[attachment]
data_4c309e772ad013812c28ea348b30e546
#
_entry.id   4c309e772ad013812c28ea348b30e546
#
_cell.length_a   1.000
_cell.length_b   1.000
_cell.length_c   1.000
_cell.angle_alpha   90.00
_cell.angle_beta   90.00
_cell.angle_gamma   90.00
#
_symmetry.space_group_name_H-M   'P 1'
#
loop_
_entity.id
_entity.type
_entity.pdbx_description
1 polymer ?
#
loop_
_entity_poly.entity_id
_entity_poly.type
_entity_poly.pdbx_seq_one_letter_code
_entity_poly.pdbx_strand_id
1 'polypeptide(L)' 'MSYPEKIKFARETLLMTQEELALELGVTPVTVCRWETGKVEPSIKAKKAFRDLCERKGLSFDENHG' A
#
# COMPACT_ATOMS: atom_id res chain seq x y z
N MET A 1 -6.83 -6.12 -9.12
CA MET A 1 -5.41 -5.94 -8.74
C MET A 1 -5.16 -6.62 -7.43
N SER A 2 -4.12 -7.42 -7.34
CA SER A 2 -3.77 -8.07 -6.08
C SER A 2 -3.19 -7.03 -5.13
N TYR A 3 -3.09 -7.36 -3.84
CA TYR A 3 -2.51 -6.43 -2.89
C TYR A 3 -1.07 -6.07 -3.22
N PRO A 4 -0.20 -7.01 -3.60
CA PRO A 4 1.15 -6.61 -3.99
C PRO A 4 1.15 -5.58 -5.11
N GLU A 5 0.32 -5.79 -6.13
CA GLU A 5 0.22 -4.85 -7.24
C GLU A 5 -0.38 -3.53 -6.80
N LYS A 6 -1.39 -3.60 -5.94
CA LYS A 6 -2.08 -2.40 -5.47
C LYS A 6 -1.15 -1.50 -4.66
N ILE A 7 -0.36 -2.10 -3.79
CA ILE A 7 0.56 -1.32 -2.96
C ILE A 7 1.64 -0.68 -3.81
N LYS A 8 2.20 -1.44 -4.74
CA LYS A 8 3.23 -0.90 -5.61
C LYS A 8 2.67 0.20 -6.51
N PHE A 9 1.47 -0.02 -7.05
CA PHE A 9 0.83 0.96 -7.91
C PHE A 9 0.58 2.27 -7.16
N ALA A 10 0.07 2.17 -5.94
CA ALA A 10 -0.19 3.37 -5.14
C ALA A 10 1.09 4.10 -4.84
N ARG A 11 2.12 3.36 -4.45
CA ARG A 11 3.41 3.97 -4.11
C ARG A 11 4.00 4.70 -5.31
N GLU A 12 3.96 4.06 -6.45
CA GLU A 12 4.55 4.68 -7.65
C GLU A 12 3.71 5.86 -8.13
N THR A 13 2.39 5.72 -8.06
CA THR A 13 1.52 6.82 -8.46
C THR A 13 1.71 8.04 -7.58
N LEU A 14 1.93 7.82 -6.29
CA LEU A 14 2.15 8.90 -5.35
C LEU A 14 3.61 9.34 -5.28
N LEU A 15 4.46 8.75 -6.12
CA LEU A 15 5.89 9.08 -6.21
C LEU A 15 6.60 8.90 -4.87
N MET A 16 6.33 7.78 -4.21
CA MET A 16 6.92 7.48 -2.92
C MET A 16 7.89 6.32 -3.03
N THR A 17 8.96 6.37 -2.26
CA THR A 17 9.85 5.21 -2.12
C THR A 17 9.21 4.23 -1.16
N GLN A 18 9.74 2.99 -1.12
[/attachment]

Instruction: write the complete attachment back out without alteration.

data_4c309e772ad013812c28ea348b30e546
#
_entry.id   4c309e772ad013812c28ea348b30e546
#
_cell.length_a   1.000
_cell.length_b   1.000
_cell.length_c   1.000
_cell.angle_alpha   90.00
_cell.angle_beta   90.00
_cell.angle_gamma   90.00
#
_symmetry.space_group_name_H-M   'P 1'
#
loop_
_entity.id
_entity.type
_entity.pdbx_description
1 polymer ?
#
loop_
_entity_poly.entity_id
_entity_poly.type
_entity_poly.pdbx_seq_one_letter_code
_entity_poly.pdbx_strand_id
1 'polypeptide(L)' 'MSYPEKIKFARETLLMTQEELALELGVTPVTVCRWETGKVEPSIKAKKAFRDLCERKGLSFDENHG' A
#
# COMPACT_ATOMS: atom_id res chain seq x y z
N MET A 1 -6.83 -6.12 -9.12
CA MET A 1 -5.41 -5.94 -8.74
C MET A 1 -5.16 -6.62 -7.43
N SER A 2 -4.12 -7.42 -7.34
CA SER A 2 -3.77 -8.07 -6.08
C SER A 2 -3.19 -7.03 -5.13
N TYR A 3 -3.09 -7.36 -3.84
CA TYR A 3 -2.51 -6.43 -2.89
C TYR A 3 -1.07 -6.07 -3.22
N PRO A 4 -0.20 -7.01 -3.60
CA PRO A 4 1.15 -6.61 -3.99
C PRO A 4 1.15 -5.58 -5.11
N GLU A 5 0.32 -5.79 -6.13
CA GLU A 5 0.22 -4.85 -7.24
C GLU A 5 -0.38 -3.53 -6.80
N LYS A 6 -1.39 -3.60 -5.94
CA LYS A 6 -2.08 -2.40 -5.47
C LYS A 6 -1.15 -1.50 -4.66
N ILE A 7 -0.36 -2.10 -3.79
CA ILE A 7 0.56 -1.32 -2.96
C ILE A 7 1.64 -0.68 -3.81
N LYS A 8 2.20 -1.44 -4.74
CA LYS A 8 3.23 -0.90 -5.61
C LYS A 8 2.67 0.20 -6.51
N PHE A 9 1.47 -0.02 -7.05
CA PHE A 9 0.83 0.96 -7.91
C PHE A 9 0.58 2.27 -7.16
N ALA A 10 0.07 2.17 -5.94
CA ALA A 10 -0.19 3.37 -5.14
C ALA A 10 1.09 4.10 -4.84
N ARG A 11 2.12 3.36 -4.45
CA ARG A 11 3.41 3.97 -4.11
C ARG A 11 4.00 4.70 -5.31
N GLU A 12 3.96 4.06 -6.45
CA GLU A 12 4.55 4.68 -7.65
C GLU A 12 3.71 5.86 -8.13
N THR A 13 2.39 5.72 -8.06
CA THR A 13 1.52 6.82 -8.46
C THR A 13 1.71 8.04 -7.58
N LEU A 14 1.93 7.82 -6.29
CA LEU A 14 2.15 8.90 -5.35
C LEU A 14 3.61 9.34 -5.28
N LEU A 15 4.46 8.75 -6.12
CA LEU A 15 5.89 9.08 -6.21
C LEU A 15 6.60 8.90 -4.87
N MET A 16 6.33 7.78 -4.21
CA MET A 16 6.92 7.48 -2.92
C MET A 16 7.89 6.32 -3.03
N THR A 17 8.96 6.37 -2.26
CA THR A 17 9.85 5.21 -2.12
C THR A 17 9.21 4.23 -1.16
N GLN A 18 9.74 2.99 -1.12